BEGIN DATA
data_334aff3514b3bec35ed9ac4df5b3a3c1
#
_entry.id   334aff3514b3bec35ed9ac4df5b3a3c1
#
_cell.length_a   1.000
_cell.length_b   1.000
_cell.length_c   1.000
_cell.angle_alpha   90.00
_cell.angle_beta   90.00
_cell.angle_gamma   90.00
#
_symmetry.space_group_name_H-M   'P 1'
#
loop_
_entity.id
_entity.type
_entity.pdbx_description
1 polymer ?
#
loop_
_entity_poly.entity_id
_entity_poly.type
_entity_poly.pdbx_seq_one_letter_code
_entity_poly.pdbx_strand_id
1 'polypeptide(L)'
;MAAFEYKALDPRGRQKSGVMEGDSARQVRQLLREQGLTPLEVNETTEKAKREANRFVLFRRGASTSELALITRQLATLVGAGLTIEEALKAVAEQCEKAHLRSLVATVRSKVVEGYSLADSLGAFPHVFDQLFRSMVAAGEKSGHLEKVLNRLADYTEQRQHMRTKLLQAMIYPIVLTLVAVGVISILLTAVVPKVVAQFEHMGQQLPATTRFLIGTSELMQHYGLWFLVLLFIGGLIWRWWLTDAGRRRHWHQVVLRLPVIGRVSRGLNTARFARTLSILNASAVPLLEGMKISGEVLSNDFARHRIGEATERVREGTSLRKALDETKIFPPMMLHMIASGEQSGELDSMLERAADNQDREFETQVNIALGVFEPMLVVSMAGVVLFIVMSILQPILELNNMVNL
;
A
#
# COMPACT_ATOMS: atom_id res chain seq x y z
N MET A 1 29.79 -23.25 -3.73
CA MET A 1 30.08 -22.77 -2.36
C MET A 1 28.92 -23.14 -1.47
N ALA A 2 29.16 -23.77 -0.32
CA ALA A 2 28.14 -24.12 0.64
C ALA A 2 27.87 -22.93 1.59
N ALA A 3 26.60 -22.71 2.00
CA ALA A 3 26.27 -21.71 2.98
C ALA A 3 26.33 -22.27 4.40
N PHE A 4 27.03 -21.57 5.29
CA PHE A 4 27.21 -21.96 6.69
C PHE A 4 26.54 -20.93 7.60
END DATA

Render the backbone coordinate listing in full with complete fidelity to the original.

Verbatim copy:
data_334aff3514b3bec35ed9ac4df5b3a3c1
#
_entry.id   334aff3514b3bec35ed9ac4df5b3a3c1
#
_cell.length_a   1.000
_cell.length_b   1.000
_cell.length_c   1.000
_cell.angle_alpha   90.00
_cell.angle_beta   90.00
_cell.angle_gamma   90.00
#
_symmetry.space_group_name_H-M   'P 1'
#
loop_
_entity.id
_entity.type
_entity.pdbx_description
1 polymer ?
#
loop_
_entity_poly.entity_id
_entity_poly.type
_entity_poly.pdbx_seq_one_letter_code
_entity_poly.pdbx_strand_id
1 'polypeptide(L)'
;MAAFEYKALDPRGRQKSGVMEGDSARQVRQLLREQGLTPLEVNETTEKAKREANRFVLFRRGASTSELALITRQLATLVGAGLTIEEALKAVAEQCEKAHLRSLVATVRSKVVEGYSLADSLGAFPHVFDQLFRSMVAAGEKSGHLEKVLNRLADYTEQRQHMRTKLLQAMIYPIVLTLVAVGVISILLTAVVPKVVAQFEHMGQQLPATTRFLIGTSELMQHYGLWFLVLLFIGGLIWRWWLTDAGRRRHWHQVVLRLPVIGRVSRGLNTARFARTLSILNASAVPLLEGMKISGEVLSNDFARHRIGEATERVREGTSLRKALDETKIFPPMMLHMIASGEQSGELDSMLERAADNQDREFETQVNIALGVFEPMLVVSMAGVVLFIVMSILQPILELNNMVNL
;
A
#
# COMPACT_ATOMS: atom_id res chain seq x y z
N MET A 1 29.79 -23.25 -3.73
CA MET A 1 30.08 -22.77 -2.36
C MET A 1 28.92 -23.14 -1.47
N ALA A 2 29.16 -23.77 -0.32
CA ALA A 2 28.14 -24.12 0.64
C ALA A 2 27.87 -22.93 1.59
N ALA A 3 26.60 -22.71 2.00
CA ALA A 3 26.27 -21.71 2.98
C ALA A 3 26.33 -22.27 4.40
N PHE A 4 27.03 -21.57 5.29
CA PHE A 4 27.21 -21.96 6.69
C PHE A 4 26.54 -20.93 7.60